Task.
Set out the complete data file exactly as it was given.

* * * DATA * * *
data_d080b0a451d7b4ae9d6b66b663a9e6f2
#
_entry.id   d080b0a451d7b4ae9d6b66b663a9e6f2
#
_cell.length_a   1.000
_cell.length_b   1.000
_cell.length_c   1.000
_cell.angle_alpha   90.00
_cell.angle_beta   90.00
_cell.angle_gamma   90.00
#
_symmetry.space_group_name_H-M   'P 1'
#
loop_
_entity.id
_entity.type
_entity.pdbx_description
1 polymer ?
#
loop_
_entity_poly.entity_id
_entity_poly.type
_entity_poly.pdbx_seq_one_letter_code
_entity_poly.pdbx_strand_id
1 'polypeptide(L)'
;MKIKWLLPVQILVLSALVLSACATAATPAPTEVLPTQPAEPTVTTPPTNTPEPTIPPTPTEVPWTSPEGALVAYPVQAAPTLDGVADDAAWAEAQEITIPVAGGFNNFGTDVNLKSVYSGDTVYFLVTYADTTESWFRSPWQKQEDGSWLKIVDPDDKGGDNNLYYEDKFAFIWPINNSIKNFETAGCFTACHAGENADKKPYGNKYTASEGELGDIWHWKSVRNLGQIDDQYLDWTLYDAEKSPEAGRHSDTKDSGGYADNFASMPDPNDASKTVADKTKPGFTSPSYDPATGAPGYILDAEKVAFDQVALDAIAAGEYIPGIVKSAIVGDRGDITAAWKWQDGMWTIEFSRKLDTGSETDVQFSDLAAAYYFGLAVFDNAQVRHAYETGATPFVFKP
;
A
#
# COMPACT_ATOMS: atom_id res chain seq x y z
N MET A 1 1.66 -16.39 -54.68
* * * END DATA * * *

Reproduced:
data_d080b0a451d7b4ae9d6b66b663a9e6f2
#
_entry.id   d080b0a451d7b4ae9d6b66b663a9e6f2
#
_cell.length_a   1.000
_cell.length_b   1.000
_cell.length_c   1.000
_cell.angle_alpha   90.00
_cell.angle_beta   90.00
_cell.angle_gamma   90.00
#
_symmetry.space_group_name_H-M   'P 1'
#
loop_
_entity.id
_entity.type
_entity.pdbx_description
1 polymer ?
#
loop_
_entity_poly.entity_id
_entity_poly.type
_entity_poly.pdbx_seq_one_letter_code
_entity_poly.pdbx_strand_id
1 'polypeptide(L)'
;MKIKWLLPVQILVLSALVLSACATAATPAPTEVLPTQPAEPTVTTPPTNTPEPTIPPTPTEVPWTSPEGALVAYPVQAAPTLDGVADDAAWAEAQEITIPVAGGFNNFGTDVNLKSVYSGDTVYFLVTYADTTESWFRSPWQKQEDGSWLKIVDPDDKGGDNNLYYEDKFAFIWPINNSIKNFETAGCFTACHAGENADKKPYGNKYTASEGELGDIWHWKSVRNLGQIDDQYLDWTLYDAEKSPEAGRHSDTKDSGGYADNFASMPDPNDASKTVADKTKPGFTSPSYDPATGAPGYILDAEKVAFDQVALDAIAAGEYIPGIVKSAIVGDRGDITAAWKWQDGMWTIEFSRKLDTGSETDVQFSDLAAAYYFGLAVFDNAQVRHAYETGATPFVFKP
;
A
#
# COMPACT_ATOMS: atom_id res chain seq x y z
N MET A 1 1.66 -16.39 -54.68